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What Smoking Really Does to Your Oral Health

What Smoking Really Does to Your Oral Health

Drink a six pack of Mountain Dew a day, floss using Twizzlers or brush with cotton candy and you will still probably do less damage to your teeth and gums then what happens from smoking. That’s why your dentist West Linn is happy to inform you!

Smoking easily ranks as the most destructive habit you can have to threaten both your long-term oral and overall health. The horrible habit not only contributes to lung and cardiovascular problems, it also contributes to the development of lesions in the mouth, excess plaque buildup, tooth decay, chronic bad breath and gum disease.

Patients who spend years, if not decades, smoking have a higher risk for permanent tooth loss, a problem typically treated with the placement of a dental implant. Unfortunately, the chance of implant failure is far more common among smokers than nonsmokers. This makes smoking the type of habit that not only undermines your health but then makes it hard to even treat the damage it caused.

Fortunately, quitting smoking helps to lower your risk for developing not only oral and lung cancer, but also gingivitis, periodontitis, tooth decay, thrush and a host of other common oral health problems.

If you want to avoid the tooth discoloration, persistent bad breath and poor oral health typically associated with smoking, you must visit Dr. Dugger to receive regular preventative dental care. Dental exams and oral cancer screenings performed by Dr. Dugger become even more important for smokers, while regular cleanings allow our team of dental hygienists the chance to remove tar and plaque deposits from the surface of your teeth.

If you’re not yet convinced of the threat smoking poses to your oral health, here are a few of the major effects smoking has on your teeth and gums.

Tooth Decay

Studies have found that tobacco smoke contains between 6,500 to 7,000 different chemicals, including acetone, acetic acid, arsenic, butane, carbon monoxide, cadmium, lead, ammonia benzene, formaldehyde, nicotine, methanol, tar and so much more. Many of these harsh chemicals actively work to breakdown tooth enamel, making your teeth weaker and more susceptible to decay. Others, such as arsenic and carbon monoxide, are toxic and deadly.

It only makes since that the higher your risk for tooth decay the more likely you become to actually lose teeth. Once a gap appears in your smile, the teeth that neighbor the space will start to slowly shift into the now vacant position. As your teeth shift to file the void, you can develop a misaligned bite that makes eating a chewing difficult.

As we mentioned earlier, many of the treatments Dr. Dugger would use to help fix the damage caused by smoking – such as dental implants – become less successful when you smoke.

Gum Disease

The chemicals in tobacco, combined with the irritation smoke causes your gum tissue, can lead to the degeneration of the soft tissue and bone structure that hold your teeth into position. Additionally, smoking also interferes with the typical functions performed by cells in gum tissue. This interference makes smokers more likely to develop an infection like gum disease, while also impacting the flow of blood to the gums. A lack of blood flow makes it more difficult for the body to heal the damaged caused by smoking.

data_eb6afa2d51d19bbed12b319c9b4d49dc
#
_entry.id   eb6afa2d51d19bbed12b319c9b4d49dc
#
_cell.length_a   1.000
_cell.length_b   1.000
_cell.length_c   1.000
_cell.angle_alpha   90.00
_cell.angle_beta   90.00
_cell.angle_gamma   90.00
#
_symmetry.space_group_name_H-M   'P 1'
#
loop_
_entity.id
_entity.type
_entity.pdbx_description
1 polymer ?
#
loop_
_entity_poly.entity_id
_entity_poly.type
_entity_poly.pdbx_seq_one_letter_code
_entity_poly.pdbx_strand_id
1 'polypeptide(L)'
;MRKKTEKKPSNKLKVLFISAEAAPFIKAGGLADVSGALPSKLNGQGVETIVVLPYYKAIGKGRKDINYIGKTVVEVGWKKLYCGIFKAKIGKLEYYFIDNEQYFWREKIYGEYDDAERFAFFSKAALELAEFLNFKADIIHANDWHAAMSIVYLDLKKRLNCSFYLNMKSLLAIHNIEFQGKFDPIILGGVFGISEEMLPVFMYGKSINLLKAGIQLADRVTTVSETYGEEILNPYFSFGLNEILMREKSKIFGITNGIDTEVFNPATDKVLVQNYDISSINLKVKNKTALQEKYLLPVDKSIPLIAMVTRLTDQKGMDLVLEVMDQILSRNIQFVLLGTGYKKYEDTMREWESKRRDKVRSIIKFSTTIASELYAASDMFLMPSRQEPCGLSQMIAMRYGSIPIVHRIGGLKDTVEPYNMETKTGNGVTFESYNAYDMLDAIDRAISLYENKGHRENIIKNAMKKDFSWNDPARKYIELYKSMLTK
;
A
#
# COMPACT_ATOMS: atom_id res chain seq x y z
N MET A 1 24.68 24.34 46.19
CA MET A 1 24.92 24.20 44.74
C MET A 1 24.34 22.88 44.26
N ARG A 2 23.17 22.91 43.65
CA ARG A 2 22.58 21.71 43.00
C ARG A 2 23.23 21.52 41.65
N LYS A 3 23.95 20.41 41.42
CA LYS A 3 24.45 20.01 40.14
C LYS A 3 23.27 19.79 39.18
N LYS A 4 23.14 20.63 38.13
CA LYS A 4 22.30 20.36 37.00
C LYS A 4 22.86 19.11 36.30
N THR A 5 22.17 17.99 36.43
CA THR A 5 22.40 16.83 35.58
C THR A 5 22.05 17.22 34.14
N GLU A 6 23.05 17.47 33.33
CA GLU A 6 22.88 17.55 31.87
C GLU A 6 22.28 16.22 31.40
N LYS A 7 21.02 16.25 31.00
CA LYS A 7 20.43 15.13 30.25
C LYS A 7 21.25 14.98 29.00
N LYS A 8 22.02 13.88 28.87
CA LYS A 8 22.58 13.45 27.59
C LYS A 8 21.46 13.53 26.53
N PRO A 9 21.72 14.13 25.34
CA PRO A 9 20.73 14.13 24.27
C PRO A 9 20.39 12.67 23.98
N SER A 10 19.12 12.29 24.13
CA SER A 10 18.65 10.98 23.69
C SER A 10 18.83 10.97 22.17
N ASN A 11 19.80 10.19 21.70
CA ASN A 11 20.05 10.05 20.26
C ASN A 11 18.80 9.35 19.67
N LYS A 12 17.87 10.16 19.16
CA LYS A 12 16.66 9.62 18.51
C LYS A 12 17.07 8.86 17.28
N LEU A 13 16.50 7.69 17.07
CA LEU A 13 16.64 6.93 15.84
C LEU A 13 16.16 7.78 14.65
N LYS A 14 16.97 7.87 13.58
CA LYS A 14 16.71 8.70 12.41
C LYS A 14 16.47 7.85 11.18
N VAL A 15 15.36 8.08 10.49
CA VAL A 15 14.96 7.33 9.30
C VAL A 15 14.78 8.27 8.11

Tooth Discoloration

The nicotine and tar in cigarettes can cause the teeth of smokers to become discolored in a short period of time. Smoking also creates an environment in the mouth that allows plaque to produce far more quickly when compared to the mouth of a nonsmoker. Smoking not only encourages plaque growth, it also makes the sticky biofilm more resilient and harder to remove during brushing. When plaque is allowed to accumulate on our teeth, it hardens into tartar, a yellowish substance that also works to discolor the complexion of a smile.

Oral Cancer

Oral cancer contributes to the deaths of 13,500 people a year in the U.S. When compared to other forms of the disease, oral cancer has a far higher mortality rate than more common cancers, including breast and prostate. One of the reasons why oral cancer has such a high mortality rate is due to how late in the disease’s progression a patient usually receives a diagnosis.

Tongue cancer and cigarette smoking have been linked in research. Symptoms that usually start as small white bumps that continue to grow if left untreated continue to become worse until a patient finally seeks treatment. Only then do they realize that they have a much more serious problem on their hands.

Fortunately, most types of oral cancer can be easily treated if spotted and diagnosed in time. But if the patient is a smoker, the cancer can spread to other parts of the body, including the lymphatic system.

 

Don’t let smoking ruin your oral and overall health. Takes the steps necessary to curb this harmful habit.

Your health and your smile will be glad that you did.

 

 

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